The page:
Saving energy and lowering the household carbon footprint can involve a number of changes or revamps around the house. Not many homeowners look at their doors, though, as a means to improve energy efficiency. However, the entry doors of the home could be the source of air leaks, meaning the home is heating or air conditioning the outside, too!
While new weather stripping can help plug up holes or gaps around the door, homeowners looking to embrace greener living also could upgrade to energy efficient doors. Here’s how to find energy efficient doors for the home.
What are Energy Efficient Doors?
While energy saving appliances typically are noted with an energy saving branded seal as well as special features that help conserve electricity or gas, doors aren’t plugged in and they don’t use any type of energy to function. How, then, can a door be energy efficient? What is an energy-efficient door?
While doors aren’t running on any type of energy, the Department of Energy explains that energy-efficient doors will still be labeled as such. Doors will include the National Fenestration Rating Council label that will note the door’s energy efficiency. In addition, the Department of Energy also notes that doors made of glass (think sliding doors) may include an ENERGY STAR label (as the glass is accounted as a window).
What’s in a Label?
Understanding the energy-efficiency of a door can get a little tricky, but the labels aren’t too complicated once homeowners know what they mean.
The NFRC label will include numbers related to U-Factor and Solar Heat Gain Coefficient. The Department of Energy explains that homeowners are looking for a low U-Factor, as this is related to better heat retention (U-Factors range from 0.00 to 2.00). The Solar Heat Gain Coefficient notes how well the door keeps heat out (numbers range from 0 to 1). In a hot climate, look for a lower number; those living in cool climates need a higher SHGC (per the DoE).
Per ENERGY STAR, doors that are energy-efficient can include multiple properties. Some feature double or triple panes of glass for better insulation, the core (the inside) also could include materials that improve insulation, and the fit of the door may be improved with better weather stripping. ENERGY STAR explains that some doors even include magnetic components for a better fit and seal.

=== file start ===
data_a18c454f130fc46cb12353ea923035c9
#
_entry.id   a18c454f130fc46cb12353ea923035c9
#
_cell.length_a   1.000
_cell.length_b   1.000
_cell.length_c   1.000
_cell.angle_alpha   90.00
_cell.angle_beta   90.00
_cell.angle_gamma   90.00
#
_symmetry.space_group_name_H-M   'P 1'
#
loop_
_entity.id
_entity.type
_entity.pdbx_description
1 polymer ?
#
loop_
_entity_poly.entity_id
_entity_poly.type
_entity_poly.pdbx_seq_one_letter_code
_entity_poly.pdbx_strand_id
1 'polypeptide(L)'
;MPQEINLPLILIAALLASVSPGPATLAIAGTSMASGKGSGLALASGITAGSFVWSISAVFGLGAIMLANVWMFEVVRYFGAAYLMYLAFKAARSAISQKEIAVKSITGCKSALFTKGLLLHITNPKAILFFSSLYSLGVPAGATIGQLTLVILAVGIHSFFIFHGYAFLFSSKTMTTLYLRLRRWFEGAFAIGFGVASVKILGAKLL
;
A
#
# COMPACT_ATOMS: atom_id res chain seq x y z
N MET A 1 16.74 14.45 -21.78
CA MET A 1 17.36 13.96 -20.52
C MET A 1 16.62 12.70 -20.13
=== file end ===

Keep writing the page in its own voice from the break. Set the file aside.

Types of Energy Efficient Doors
Energy-efficient doors can be made from different types of material. Fiberglass, aluminum, wood and glass are all popular choices.
Homeowners should review the ratings on the label of the doors so they can choose the best door for their climate. The type of door a homeowner chooses, though, could be based on preference, the look in relation to their home, and, of course, the budget.
Energy-efficient doors can be incredibly basic in design or elaborate. More detailed and elaborate doors (as well as those with higher energy-efficient ratings) could be a pricier investment.
Homeowners can find energy-efficient doors at their local home improvement stores or through window and door specialists.
How Much Can Homeowners Save?
Energy-efficient materials can help reduce energy waste and perhaps even trim down the monthly heating and cooling costs. But just how much money will energy-efficient doors save homeowners?
Savings could depend on the type of door as well as other factors, too. Some door manufacturers will note that their doors will help save a significant amount of money over the course of a year. Again, savings may depend on several factors.
Combining an energy efficient door with new, upgraded energy-efficient windows also could bump up the savings. ENERGY STAR notes that windows, doors and skylights that are marked with the ENERGY STAR label could help save about 12 percent.
Can Homeowners DIY Energy-Efficient Doors?
Can’t afford to install a new energy-efficient door? There are ways that homeowners can make their current doors more energy-efficient. Installing new weather stripping could help fill in gaps that are causing leaks.
Even antique doors may be able to become more energy efficient! The Family Handyman features an article about how a homeowner made a century-old door more energy-efficient…and saved money in the process. The DIY project was much less expensive than buying a new door, and the homeowner could keep the 100-year old door from his home!
There are many ways to make old doors more energy-efficient. However, while homeowners can DIY some changes to improve the energy efficiency of their door, they might want to make other changes around the home, too.
Before winter, check around windows for any insulation issues. Homeowners can purchase kits at home improvement stores to provide more insulation around windows. The kits include a type of shrink wrap material that helps keep out any cold (or hot) air. This may help the room stay better insulated. Homeowners also could check the insulation of their walls or attic. Sometimes issues related to heating and cooling (if the HVAC is in good condition) could be related to poor insulation.
While selecting an energy-efficient door can help maximize energy efficiency and potentially lower energy costs, homeowners may also investigate other ways to save money and reduce their carbon footprint. Homeowners can use HomeSelfe to conduct a home energy audit of their home. The app helps find energy waste and provides tips to homeowners on how to make their home more energy efficient…and maximize monthly savings!